The heroin filled the empty time. Like the others, he used part of a matchbook cover for a quill, spooning the heroin onto it, placing it to one nostril and holding the other, vacuuming it to the back of his brain.

Things soon started going sour with his woman. She was carrying the financial burden and he couldn't get a job, at least not the kind he wanted. He had to decide whether to make his living legally or illegally. He believed he didn't have any skills to offer because of his lack of training. Illegal activity, on the other hand, could get him a decent income. He began selling drugs and quickly picked up an arrest record.

Then in late 1972 his infant son died in what was supposedly one of best hospitals in the city.The staff failed to recognize the pneumonia, he believed. Another example of life's double standards for blacks, Richie thought. A white baby would have been given much better care.

Right after his son died, Richie began forging checks. He could make money that way - not from any person, but from the system. He would walk into a busy bank with a newspaper under his arm. Underneath the top page were sheets of carbon paper.

When someone at the work conuter needed a place to write, Richie told them to pay no attention to his newspaper. "Go right ahead," he would mumble while he fiddled with various forms. After the customer left, Richie usually had their name and bank account number imprinted on his newspaper, underneath the carbon. Using that information he could get blank checks payable on the customer's account: he found that banks gave out substitute check without question.

Any street veteran knew where to get good identification to back up credit card purchases and blank checks. One could go to the D. C. Department of Motor Vehicles with a stolen wallet, pull out the victim's Social Security card and two other forms of identification, and tell the clerk he had lost his driver's license. Within minutes, the veteran had a "replacement" license that matched his own photograph with someone else's name. Cost: $20.

In the banks Richie became a doctor or a lawyer. He knew he couldn't impersonate them in hospitals or courtrooms, but in the banks his act worked very well. He wore three-piece suits, walked erect and deliberately, and treated tellers with impatience. "I'd like $400 forthwith," he would say, believing he had impressed them with the legal terms. Sometimes he would drop a lawyer's business card.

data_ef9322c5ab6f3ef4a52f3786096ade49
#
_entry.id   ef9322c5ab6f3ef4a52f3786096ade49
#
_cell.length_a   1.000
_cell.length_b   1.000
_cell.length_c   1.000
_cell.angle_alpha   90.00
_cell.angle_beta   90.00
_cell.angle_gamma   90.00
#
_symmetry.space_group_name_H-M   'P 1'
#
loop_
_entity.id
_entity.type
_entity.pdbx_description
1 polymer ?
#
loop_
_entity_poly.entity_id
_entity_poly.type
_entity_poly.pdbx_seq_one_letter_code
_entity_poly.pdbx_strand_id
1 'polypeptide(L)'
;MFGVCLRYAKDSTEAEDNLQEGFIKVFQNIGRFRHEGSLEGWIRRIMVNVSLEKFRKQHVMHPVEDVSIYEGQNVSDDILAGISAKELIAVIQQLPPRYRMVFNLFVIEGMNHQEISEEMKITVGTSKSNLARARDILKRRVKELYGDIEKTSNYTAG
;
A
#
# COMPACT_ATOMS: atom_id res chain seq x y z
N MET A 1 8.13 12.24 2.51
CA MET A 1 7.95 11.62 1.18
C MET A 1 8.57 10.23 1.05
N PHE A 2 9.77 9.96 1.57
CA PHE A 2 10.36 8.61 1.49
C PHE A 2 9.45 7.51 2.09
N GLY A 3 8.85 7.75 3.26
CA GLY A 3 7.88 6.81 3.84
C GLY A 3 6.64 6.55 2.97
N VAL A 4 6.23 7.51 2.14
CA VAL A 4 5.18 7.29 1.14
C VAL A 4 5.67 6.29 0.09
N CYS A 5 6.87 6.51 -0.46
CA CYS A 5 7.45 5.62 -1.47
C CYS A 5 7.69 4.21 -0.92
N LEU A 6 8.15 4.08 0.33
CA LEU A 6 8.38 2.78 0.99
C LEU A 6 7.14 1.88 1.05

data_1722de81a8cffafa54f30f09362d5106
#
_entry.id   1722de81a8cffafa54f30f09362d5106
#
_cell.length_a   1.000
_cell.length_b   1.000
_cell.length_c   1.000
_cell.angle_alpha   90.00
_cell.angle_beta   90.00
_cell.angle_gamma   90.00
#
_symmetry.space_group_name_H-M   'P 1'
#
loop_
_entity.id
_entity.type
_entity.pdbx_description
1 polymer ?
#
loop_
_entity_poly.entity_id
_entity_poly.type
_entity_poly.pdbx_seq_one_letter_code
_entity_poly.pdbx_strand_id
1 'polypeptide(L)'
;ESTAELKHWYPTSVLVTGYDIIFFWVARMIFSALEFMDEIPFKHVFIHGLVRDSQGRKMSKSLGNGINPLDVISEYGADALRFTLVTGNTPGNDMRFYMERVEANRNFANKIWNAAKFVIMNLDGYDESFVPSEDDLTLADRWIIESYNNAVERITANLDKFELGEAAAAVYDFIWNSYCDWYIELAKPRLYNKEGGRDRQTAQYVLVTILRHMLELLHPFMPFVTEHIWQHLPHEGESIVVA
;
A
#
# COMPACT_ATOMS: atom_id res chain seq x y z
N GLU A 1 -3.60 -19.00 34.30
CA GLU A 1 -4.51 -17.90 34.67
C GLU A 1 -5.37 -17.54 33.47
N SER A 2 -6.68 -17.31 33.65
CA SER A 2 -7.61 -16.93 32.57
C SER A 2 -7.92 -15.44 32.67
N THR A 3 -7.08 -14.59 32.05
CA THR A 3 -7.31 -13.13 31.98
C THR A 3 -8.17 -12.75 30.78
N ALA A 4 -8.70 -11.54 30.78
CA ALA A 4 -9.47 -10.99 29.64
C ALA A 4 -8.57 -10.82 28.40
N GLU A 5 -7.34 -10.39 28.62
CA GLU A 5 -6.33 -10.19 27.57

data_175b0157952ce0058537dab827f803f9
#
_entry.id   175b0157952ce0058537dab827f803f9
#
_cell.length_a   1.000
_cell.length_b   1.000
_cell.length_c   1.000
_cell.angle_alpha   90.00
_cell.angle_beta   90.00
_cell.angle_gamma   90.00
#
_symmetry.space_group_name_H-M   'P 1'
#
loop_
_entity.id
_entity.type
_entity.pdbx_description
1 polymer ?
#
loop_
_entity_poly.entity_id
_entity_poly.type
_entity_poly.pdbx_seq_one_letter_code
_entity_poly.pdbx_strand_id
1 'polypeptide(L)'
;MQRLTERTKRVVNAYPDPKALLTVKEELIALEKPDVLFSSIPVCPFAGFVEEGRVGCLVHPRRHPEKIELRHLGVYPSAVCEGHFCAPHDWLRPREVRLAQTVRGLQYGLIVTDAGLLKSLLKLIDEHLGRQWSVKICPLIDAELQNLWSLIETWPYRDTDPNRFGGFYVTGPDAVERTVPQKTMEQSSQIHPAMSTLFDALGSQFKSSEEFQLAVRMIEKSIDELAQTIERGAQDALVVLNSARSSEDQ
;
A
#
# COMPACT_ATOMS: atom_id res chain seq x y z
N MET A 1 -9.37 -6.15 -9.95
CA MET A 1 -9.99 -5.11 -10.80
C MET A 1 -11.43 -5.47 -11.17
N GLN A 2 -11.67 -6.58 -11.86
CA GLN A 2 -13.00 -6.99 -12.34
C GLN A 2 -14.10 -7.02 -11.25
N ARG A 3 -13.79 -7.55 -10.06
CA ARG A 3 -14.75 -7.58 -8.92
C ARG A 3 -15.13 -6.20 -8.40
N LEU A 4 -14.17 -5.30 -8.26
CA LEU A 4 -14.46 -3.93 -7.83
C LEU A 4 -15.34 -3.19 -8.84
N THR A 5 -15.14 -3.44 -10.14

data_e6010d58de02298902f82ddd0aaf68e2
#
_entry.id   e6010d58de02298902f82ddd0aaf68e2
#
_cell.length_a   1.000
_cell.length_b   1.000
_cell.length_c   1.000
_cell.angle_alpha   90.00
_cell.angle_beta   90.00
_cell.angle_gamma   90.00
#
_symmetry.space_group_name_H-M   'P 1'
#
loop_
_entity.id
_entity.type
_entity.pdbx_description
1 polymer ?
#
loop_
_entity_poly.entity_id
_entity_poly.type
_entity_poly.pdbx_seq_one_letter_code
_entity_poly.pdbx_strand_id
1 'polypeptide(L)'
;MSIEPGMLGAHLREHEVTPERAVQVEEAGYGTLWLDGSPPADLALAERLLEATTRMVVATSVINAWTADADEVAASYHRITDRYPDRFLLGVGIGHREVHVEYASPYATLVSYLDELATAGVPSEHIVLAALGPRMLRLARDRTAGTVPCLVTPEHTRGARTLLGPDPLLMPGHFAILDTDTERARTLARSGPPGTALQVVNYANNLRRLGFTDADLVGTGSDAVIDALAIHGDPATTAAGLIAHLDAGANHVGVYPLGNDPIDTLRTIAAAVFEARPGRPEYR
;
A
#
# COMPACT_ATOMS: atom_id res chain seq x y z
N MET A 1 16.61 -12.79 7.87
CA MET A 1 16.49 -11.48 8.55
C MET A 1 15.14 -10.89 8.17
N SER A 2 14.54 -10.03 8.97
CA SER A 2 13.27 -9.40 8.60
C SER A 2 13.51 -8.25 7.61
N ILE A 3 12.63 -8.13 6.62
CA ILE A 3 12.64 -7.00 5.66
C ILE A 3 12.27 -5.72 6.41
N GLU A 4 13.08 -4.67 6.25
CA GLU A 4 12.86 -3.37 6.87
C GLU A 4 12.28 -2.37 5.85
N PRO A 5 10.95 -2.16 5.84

Forgery paid like a good job. Richie found he could get as much money as he wanted, but settled for enough to take care of his family. He told his women he was an insurance salesman in North Carolina and hoped she bebelived that. She knew he was a good salesman.

In November, 1972, he got arrested. It was his own carelessness, he belived. He reached into the wrong pocket.

He had the ID and blank check for, say, Mr. Dobbs in his right pocket and, let's say, Mr. Smith in his left. He knew Mr. Smith didn't have any money because he had just withdrawn it all, but by mistake he presented Mr. Smith's check and ID to the teller. He couldn't very well ask for Mr. Dobb's money after presenting Mr. Smith's ID. So Richie asked what the balance was, hoping he could claim he forgot there was no money in it. To his surprise the teller said there was several hundred dollars in Mr. Smith's account. Richie decided to go ahead and remove it all again.

Only it was a trap. Police and bank officials had been alerted by the real Mr. Smith. They had tricked him, and Richie was upset. They had given him false information.

He was let out on personal bond pending trial. He was going to jail, he figured then, so he might as well get as much as he could while he was out. He went back to the banks.The system makes so much money . . . insure it, and get it all back anyway, he figured. "I'd like my balance, please" Richie announced to a teller.

She dialed a computer, and said that it was more than $15,000. Richie was stunned. None of his numbers had ever paid off like this. "Is this a persoal account or a corporate account?" the teller asked, curious at his hesitation.

Richie knew nothing about corporate accounts, but he figured this must be one because otherwise she never would have asked. "Corporate," he said.

"Are you authorized to sign for this."

"Yes," he said smoothly. "Of course,"

he teller counted out the money, 15,000 and some odd dollars, to the penny.

"Yes, that figure tallies with what I had in my files," he said, carrying it away in an envelope.